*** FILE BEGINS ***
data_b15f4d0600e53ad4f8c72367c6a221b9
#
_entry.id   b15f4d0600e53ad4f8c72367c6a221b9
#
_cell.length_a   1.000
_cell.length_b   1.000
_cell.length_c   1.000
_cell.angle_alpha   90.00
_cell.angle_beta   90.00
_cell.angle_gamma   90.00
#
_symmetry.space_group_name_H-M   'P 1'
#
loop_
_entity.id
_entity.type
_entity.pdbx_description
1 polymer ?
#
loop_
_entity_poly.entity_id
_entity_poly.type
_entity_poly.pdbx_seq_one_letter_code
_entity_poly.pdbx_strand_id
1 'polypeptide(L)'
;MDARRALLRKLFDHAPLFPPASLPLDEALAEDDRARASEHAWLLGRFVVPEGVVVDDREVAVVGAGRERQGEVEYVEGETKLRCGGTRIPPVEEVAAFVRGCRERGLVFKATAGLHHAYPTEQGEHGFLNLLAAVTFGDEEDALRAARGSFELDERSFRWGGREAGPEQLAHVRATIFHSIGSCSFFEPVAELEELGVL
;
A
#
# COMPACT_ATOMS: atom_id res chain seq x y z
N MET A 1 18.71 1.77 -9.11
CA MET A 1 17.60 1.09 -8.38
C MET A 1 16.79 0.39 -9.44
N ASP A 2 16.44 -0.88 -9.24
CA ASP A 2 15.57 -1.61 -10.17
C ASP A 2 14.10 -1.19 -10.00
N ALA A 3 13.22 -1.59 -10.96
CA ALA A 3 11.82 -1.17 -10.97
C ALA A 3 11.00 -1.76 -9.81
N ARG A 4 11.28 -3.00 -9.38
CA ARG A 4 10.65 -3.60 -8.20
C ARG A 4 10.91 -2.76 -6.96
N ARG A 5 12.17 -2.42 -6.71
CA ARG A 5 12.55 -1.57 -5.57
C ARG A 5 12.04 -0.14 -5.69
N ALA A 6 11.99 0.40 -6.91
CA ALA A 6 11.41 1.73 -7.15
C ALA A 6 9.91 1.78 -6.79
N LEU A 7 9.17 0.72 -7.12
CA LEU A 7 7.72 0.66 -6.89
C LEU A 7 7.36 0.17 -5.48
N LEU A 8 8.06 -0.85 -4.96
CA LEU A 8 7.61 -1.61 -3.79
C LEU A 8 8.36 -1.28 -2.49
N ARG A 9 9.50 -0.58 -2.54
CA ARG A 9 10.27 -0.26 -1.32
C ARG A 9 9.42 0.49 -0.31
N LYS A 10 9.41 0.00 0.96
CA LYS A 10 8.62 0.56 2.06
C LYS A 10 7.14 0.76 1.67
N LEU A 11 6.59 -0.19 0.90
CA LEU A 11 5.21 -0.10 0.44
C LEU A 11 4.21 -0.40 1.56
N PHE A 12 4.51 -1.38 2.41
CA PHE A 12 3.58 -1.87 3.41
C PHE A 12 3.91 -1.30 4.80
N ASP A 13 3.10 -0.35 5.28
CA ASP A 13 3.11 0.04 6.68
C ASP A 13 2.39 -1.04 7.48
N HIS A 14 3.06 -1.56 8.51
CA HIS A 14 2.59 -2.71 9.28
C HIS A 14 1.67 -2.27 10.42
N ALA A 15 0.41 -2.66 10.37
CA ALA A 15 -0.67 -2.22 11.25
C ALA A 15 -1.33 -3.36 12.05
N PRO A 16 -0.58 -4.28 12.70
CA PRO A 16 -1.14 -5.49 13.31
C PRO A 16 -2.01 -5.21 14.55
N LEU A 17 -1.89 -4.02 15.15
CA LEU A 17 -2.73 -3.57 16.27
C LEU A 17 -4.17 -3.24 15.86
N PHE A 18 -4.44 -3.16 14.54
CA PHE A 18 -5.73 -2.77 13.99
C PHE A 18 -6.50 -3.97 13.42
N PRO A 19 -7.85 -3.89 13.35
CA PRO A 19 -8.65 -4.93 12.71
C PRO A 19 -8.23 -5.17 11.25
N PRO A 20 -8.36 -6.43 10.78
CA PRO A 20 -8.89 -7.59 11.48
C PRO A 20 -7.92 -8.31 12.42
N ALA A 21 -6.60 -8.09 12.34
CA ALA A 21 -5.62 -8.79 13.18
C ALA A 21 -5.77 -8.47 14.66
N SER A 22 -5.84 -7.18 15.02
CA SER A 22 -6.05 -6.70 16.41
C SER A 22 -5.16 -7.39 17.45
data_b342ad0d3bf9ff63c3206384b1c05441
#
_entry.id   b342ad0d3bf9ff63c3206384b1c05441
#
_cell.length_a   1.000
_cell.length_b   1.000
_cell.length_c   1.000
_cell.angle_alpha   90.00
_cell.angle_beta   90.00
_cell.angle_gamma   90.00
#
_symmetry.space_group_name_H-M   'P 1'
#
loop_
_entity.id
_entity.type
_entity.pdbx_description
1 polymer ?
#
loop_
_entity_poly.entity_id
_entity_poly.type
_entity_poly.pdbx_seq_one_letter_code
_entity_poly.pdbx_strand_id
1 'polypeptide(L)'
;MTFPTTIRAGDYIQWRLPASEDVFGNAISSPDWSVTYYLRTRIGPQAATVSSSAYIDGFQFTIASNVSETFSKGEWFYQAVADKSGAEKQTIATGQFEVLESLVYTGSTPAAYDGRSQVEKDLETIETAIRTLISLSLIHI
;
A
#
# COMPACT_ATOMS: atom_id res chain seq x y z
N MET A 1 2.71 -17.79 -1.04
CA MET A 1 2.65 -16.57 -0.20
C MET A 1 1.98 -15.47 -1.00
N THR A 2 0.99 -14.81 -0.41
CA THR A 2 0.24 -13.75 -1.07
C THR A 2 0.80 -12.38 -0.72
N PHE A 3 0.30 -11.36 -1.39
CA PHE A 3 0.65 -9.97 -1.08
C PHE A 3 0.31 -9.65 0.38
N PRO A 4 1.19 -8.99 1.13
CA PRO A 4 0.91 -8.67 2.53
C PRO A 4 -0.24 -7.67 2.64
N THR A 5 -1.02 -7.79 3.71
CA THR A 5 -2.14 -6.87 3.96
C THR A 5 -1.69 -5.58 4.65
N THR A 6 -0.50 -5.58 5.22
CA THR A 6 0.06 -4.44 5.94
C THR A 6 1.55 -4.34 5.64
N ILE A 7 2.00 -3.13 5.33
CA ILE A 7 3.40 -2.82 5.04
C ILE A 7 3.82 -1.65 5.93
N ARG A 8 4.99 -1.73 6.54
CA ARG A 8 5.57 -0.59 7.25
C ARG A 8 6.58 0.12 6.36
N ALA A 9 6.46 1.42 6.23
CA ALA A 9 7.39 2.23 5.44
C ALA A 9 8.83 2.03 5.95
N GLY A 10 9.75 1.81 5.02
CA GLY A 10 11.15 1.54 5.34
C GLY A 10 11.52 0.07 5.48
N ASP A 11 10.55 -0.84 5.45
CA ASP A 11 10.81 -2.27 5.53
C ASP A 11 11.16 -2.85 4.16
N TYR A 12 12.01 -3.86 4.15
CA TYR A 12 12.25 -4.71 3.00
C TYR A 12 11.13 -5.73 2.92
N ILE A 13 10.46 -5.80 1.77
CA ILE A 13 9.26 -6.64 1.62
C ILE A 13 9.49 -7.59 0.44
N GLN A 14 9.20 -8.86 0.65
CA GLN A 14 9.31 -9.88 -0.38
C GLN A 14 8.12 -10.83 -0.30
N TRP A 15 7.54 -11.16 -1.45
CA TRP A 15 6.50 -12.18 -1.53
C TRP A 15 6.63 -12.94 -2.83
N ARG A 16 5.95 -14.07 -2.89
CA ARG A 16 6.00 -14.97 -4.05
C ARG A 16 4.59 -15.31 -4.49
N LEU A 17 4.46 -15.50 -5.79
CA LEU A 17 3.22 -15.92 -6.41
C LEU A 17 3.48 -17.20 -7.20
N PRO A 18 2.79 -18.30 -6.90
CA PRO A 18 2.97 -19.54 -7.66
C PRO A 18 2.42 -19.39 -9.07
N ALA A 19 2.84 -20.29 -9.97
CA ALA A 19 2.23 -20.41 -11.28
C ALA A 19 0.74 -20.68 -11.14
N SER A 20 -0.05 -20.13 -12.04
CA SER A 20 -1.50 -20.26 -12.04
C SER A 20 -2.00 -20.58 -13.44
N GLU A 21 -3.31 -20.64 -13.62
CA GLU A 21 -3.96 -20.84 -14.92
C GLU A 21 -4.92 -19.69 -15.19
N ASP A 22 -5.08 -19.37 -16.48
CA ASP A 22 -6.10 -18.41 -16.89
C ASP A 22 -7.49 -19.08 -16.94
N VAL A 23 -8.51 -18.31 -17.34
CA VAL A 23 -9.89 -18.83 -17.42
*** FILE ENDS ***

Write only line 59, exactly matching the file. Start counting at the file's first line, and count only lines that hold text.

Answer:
CA LYS A 10 8.62 0.56 2.06